Physical Design and Viewing Angles
The MG379Q bears some resemblance to the ROG Swift, and it is apparent that ASUS used it as a base for this design.
That said, there are some differences. The back of the display is not as chisseled and angled as the Swift, mainly due to the need for additional space for an internal power supply (the Swift came with a power brick) and the necessary additional venting to keep that power circuitry cool.
Going through the ports along the bottom edge we start with a two port USB hub (no additional USB ports on the edge of the panel), a pair of HDMI ports (MHL 2.0 capable), and a pair of DisplayPort connectors, one of which is MiniDP. This brings up an interesting point – we know FreeSync only works over DP currently, and this panel has two DP inputs. This makes it the first display we have seen that can accept two VRR-capable inputs (including all G-Sync panels we've seen to date). It's a safe assumption that this new input configuration is enabled by newer Adaptive Sync capable scaler hardware. FreeSync panels have enjoyed the possibility of more available inputs when compared to competing G-Sync hardware, but the MG379Q takes this to a new level. One more thing – that last port is the audio output which is capable of driving headphones and not only a line-out.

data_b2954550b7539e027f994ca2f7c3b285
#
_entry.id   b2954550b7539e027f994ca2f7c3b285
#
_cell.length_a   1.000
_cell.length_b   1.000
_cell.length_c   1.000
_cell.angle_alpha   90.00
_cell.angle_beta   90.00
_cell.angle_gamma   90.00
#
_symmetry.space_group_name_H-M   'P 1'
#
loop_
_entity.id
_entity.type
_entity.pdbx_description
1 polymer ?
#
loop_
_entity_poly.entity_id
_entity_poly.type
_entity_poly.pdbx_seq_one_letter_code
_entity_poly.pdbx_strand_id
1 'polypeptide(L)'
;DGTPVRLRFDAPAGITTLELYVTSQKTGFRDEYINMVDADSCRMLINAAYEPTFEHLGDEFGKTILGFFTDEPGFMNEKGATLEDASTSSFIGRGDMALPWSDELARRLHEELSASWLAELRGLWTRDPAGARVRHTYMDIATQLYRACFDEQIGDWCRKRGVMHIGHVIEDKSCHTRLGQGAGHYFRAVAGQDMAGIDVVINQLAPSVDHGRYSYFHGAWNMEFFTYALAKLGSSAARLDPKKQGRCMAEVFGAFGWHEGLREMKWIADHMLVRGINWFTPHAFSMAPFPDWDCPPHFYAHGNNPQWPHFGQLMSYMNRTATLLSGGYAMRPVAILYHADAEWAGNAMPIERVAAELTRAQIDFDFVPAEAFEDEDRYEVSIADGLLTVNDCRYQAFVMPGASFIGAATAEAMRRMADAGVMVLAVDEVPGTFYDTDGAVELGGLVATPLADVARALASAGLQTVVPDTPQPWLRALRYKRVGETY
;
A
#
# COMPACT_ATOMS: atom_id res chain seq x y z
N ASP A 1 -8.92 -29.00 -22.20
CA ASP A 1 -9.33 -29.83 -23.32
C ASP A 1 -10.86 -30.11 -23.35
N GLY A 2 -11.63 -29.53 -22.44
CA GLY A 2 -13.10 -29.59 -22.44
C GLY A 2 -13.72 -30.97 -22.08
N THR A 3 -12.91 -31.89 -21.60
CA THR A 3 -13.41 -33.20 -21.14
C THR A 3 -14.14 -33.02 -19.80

On the other side we see the power connector and same type of button configuration seen on the ROG Swift, though this panel gets an additional dedicated button for switching inputs. At the bottom edge you can see the clear plastic that acts as a conduit for the power / status LED.
At the rear we find that red clip we saw earlier. This is for cable management, and as a refreshing change, this one can easily be detached and reattached. This means you don't have to go through a bunch of Tai Chi moves while trying to route your cables when setting up this display – just plug in all of your cables and attach the clip after everything has been connected. Adding extra wires later is also just as simple. Nice touch.
Height adjustment of the stand is good, with an additional inch of travel available on the low end as compared to the Swift. The picture above was taken at the lowest possible height. The total travel is 150mm, which is more than suitable for most placements.
Viewing angle tests show us the ability for a monitor to reproduce an accurate image (with color and brightness) from different directions. If you are sitting at your desk and slouch down, or move your chair to the side, will the screen still show you the image you expect? The Lagom.nl Viewing Angle Test was used for these photos.
20 Degree Up
5 Degree Down
45 Degree Right
The MG279Q uses an AHVA (IPS-type) panel, and that clearly shows in the above viewing angle tests. Constast remains great at all horizontal angles and we see the typical slight difference in color contrast as we start to view from side angles. These results were identical to the Acer Predator XB270HU and simply walk over any TN panel. 'IPS glow' was well controlled and hardly noticable under normal lighting conditions – also just as good as the Acer.